It’s no secret that law is imperfectly crafted by imperfect legislators and imperfectly administered by those so tasked, namely judges, lawyers, police officers, constables, magistrates. All fail in some regard. But, by and large, complacency doesn’t set in. A good lawyer doesn’t say “we’ll, I am not going to do this perfectly so who cares?” A lawyer, in light of professional obligations and applicable statutory, procedural, and case law advocates vociferously for a client. In its efforts to minimize the workload on judges, many courts delegate some judicial functions to others. This is most commonly seen in the case of arbitrators, mediators, masters.
Candidly, this post will not do the subject matter justice. Nontheless, I will raise the issue if nothing else. Why is it that people, myself included, find it some difficult to be objective when dealing with anything? Work, family, politics…we tend to delude ourselves into thinking we’re the ones who’ve got no ax to grind, no bias, no implied assumptions. This has become clear to me as we approach yet another presidential election. Its no secret the economy is a mess, inflation is hurting people everywhere, unemployment is too high. But who to blame? There’s the debate.
A recent New York Time article raised the issue of shutting down the criminal justice system by refusing to accept a plea offer. That’s a simplification of the article’s premise, but an accurate one. The article was well written and raised important issues. According to the author, “More than 90 percent of criminal cases are never tried before a jury. Most people charged with crimes forfeit their constitutional rights and plead guilty.” I’ll take her word on the statistic for the time being, since my experience would tend to support those numbers. The crux of the article is less dramatic than its title may let on however; its not claiming that a plea bargain is never in a defendant’s best interest, but the author, through her interviewee, makes the case that often times, it is not. No disagreement on that point.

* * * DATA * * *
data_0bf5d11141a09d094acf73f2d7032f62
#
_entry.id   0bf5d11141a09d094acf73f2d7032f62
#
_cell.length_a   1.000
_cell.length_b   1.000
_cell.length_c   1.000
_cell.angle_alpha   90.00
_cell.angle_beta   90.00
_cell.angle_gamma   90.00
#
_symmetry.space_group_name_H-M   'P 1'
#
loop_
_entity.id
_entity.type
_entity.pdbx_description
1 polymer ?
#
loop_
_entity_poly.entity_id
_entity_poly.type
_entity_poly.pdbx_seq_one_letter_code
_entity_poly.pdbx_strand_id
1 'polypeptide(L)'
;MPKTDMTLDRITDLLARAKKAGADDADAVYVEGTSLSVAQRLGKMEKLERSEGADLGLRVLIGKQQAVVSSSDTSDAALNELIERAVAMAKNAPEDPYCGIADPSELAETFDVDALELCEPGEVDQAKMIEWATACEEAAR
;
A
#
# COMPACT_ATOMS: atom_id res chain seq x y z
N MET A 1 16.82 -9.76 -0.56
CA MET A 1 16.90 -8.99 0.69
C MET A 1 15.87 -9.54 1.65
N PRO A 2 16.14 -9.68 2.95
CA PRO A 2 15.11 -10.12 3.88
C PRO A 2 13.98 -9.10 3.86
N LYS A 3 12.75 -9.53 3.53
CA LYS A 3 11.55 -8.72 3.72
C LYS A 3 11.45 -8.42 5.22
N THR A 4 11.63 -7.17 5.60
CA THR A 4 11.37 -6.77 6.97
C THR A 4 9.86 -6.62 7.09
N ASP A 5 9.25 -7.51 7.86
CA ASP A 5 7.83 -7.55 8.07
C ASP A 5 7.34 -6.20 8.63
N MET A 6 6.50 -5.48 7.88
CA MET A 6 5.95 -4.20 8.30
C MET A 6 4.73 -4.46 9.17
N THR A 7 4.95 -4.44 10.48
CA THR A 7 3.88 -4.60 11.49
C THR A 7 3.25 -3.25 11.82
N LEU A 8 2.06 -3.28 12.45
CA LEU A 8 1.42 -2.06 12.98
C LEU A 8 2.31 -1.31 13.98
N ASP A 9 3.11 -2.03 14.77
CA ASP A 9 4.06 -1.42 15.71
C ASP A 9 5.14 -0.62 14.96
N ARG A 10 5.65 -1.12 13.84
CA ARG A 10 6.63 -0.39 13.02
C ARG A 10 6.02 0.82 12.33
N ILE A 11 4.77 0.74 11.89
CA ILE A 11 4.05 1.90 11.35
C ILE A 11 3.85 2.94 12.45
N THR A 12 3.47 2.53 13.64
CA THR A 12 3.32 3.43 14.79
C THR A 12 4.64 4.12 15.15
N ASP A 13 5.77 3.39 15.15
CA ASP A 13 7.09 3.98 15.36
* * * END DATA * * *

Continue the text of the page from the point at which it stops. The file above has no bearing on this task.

I’m from New York City. The pizza in New York City is second to none–yes, Chicago, none–and I’ve have had enough pizza to know the good from the horrible. I was fortunate to have a mother who worked part-time at one of the best in New York City, according to Zagat. So, its always funny to me when a pizza joint advertises that it has the “best pizza.” When there’s a qualification on that claim, like “best pizza in Western Pennsylvania” at least there is some comfort in the hedge.
On my way to the courthouse yesterday morning, I drove past broken silos, dilapidated properties, and multiple empty storefronts. In fact, I’ve driven by such sites often, but for some reason, on this morning, I thought about how broken small communities (at least in Western Pennsylvania) appear to be. Remnants of what once was a manufacturing based economy have deteriorated to an almost unbearable existence: low wages, low opportunity, and what appears to be little motivation or know how among residents to seek change.
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